Mid-Infrared, Spectral-Imaging Technique for Medical Diagnostics by CEA-Leti

CEA-Leti scientists have developed a lensless, infrared spectral-imaging system for medical diagnostics. The first application is cancer detection in the tissue section and the second is the identification and discrimination of microorganisms, such as bacteria. Presented in two papers at the Photonics West 2021 Digital Forum, the label-free technology also could eliminate sample preparation in a reliable and user-friendly device that may foretoken automation of some diagnostics.

This new imaging tool allows quickly obtaining simultaneously morphological and biochemical information from a sample.

In a paper titled “Mid Infrared Multispectral Imaging for Tumor Tissue Detection”, scientists reported that an imaging device could be developed to detect cancer more accurately and faster than the widely used tumor-biopsy procedure, which requires human assessment to confirm the existence of disease.

Caption: Six images at relevant wavelengths to differentiate tumor cells
Caption: Six images at relevant wavelengths to differentiate tumor cells

The paper reported that by analyzing images from mice tissue using amide and DNA absorption bands, the team “achieved up to 94 percent of successful predictions of cancer cells with a population of 325 pixels corresponding to muscle tissues and 325 pixels corresponding to cancer tissues. This work may lead to the development of an imaging device that could be used for cancer diagnosis at hospitals.”

“Employing recent developments in photonics components, which allow using infrared light to detect abnormal tissues, mid-IR imaging can provide unequivocal information about the biochemical composition of human cells,” said Grégoire Mathieu, lead author of the first paper. “The combination of a set of lasers and lensless imaging with an uncooled bolometer matrix allows biochemical mapping over a wide field of view. The project showed that this experiment’s setup coupled to machine learning algorithms (Random Forest, Neural Networks, K-means) can help to classify the biological cells in a fast and reproducible way.”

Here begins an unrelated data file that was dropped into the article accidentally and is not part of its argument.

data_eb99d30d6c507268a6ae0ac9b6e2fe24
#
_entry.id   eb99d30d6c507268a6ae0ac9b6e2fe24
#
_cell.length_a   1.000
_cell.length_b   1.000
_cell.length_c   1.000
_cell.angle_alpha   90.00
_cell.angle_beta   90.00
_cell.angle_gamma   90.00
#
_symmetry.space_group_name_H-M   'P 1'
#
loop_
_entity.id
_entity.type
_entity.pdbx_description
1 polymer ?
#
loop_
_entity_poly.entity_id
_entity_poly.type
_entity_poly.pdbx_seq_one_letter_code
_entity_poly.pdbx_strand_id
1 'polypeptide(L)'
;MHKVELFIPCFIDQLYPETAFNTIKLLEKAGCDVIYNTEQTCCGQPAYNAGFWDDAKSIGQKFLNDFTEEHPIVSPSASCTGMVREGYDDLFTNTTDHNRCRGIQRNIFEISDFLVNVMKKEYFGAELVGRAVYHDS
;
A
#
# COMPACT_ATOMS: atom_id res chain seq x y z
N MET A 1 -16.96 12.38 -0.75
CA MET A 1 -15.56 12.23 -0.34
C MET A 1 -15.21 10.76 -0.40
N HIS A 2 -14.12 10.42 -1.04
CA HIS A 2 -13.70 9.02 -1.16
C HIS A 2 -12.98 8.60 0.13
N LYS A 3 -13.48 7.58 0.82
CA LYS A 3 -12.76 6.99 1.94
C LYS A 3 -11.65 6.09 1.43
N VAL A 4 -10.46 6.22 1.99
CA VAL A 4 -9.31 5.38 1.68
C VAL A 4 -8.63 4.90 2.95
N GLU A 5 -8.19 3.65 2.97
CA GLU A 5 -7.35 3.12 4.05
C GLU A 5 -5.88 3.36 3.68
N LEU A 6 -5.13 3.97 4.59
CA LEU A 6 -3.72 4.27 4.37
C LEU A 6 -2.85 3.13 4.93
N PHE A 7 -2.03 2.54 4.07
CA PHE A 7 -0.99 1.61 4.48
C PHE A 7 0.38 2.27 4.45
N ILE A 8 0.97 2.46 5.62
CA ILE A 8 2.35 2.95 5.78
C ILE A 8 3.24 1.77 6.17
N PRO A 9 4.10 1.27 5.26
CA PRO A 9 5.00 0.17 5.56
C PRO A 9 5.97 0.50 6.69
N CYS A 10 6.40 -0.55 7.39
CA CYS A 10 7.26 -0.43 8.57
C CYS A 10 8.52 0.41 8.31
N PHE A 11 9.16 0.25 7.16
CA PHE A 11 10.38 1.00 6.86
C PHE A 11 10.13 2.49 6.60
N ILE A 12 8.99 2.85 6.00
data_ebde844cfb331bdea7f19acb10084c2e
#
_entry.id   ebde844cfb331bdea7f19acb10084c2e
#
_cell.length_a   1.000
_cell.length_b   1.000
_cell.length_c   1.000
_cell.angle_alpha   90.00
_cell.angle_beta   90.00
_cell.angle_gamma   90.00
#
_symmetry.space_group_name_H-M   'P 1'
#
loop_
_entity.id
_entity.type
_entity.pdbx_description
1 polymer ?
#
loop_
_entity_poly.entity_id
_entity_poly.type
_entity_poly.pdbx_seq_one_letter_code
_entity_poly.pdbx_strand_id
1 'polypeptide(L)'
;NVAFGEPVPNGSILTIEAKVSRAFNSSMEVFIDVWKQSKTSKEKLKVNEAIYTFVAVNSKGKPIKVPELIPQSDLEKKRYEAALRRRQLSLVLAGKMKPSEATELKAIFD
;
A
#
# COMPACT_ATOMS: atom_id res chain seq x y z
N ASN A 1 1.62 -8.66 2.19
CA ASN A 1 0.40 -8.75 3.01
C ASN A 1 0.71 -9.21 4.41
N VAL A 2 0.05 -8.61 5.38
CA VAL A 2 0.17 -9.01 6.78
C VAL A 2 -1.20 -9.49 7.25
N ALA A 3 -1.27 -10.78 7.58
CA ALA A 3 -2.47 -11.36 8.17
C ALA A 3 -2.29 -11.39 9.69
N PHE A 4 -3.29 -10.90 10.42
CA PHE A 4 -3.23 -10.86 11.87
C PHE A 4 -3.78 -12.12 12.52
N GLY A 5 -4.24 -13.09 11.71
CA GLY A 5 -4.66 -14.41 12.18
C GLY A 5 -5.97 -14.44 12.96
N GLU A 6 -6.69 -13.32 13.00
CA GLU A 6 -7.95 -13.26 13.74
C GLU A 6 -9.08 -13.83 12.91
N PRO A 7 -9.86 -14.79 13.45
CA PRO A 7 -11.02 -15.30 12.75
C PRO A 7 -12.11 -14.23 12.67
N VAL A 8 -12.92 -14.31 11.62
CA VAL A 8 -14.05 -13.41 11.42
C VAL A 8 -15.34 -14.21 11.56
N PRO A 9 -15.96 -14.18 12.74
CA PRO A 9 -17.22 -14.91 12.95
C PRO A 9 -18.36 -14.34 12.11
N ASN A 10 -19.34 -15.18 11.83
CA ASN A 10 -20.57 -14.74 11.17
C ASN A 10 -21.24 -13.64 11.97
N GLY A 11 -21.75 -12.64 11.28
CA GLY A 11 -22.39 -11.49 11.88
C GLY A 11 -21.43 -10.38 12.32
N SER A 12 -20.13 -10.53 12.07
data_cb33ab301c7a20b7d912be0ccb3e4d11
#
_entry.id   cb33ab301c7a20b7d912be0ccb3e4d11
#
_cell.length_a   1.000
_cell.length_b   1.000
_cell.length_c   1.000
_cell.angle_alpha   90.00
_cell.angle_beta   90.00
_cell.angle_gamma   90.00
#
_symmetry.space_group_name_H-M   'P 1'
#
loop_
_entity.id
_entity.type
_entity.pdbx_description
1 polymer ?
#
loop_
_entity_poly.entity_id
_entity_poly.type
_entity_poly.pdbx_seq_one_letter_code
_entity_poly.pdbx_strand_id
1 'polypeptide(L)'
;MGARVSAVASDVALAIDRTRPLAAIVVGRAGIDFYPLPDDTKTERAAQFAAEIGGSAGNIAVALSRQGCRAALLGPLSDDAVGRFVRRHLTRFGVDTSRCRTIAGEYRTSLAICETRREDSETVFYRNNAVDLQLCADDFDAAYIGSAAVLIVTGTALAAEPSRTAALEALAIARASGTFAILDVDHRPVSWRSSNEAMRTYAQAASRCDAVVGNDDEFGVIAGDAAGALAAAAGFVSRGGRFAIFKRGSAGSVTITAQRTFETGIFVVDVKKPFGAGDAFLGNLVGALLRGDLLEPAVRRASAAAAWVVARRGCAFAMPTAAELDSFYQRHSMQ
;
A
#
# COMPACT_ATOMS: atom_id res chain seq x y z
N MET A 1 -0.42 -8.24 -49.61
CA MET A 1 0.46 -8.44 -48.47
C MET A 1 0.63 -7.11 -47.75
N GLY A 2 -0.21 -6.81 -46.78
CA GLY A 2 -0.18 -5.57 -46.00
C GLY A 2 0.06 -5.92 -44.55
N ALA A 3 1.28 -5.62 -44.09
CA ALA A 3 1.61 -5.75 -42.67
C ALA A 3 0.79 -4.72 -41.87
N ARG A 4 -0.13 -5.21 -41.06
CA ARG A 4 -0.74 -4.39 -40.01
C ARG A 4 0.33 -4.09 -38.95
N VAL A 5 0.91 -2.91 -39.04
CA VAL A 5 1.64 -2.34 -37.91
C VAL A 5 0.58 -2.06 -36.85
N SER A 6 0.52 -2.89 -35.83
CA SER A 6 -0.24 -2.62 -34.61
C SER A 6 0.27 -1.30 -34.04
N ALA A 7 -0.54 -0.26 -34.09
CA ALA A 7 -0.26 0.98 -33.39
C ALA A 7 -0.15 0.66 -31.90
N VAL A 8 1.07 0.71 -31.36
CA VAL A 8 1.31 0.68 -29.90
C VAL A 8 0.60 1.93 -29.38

The second technique is an optical-based, Petri-dish analysis using lensless multispectral mid-infrared imaging. Described in a paper titled “Multispectral Lensless Imaging in the Mid-Infrared for Label-Free Identification of Staphylococcus Species”, “the technique relies on the acquisition of images at eight wavelengths corresponding to relevant chemical functions. It provides both morphological and discrete spectral data, which discriminates between even closely related species.”

Caption: Multispectral images of representative examples from the seven species of the database. Wavenumbers on top of each column are in cm-1.

For this proof of concept, a database containing 2,253 colonies belonging to eight different species and three  strains of S. epidermidis was acquired. The optical setup and machine-learning analysis allowed classifying all species with a correct identification rate (CIR) of at least 91 percent.

The early-stage technology used in both studies was enabled in part by recent improvements in photonics components at CEA-Leti. The next steps are to perform a dedicated prototype with the relevant wavelengths and to demonstrate the performance of the system with real-life samples, such as human biopsies, and to create larger databases for each application. In addition, a start up is currently in incubation.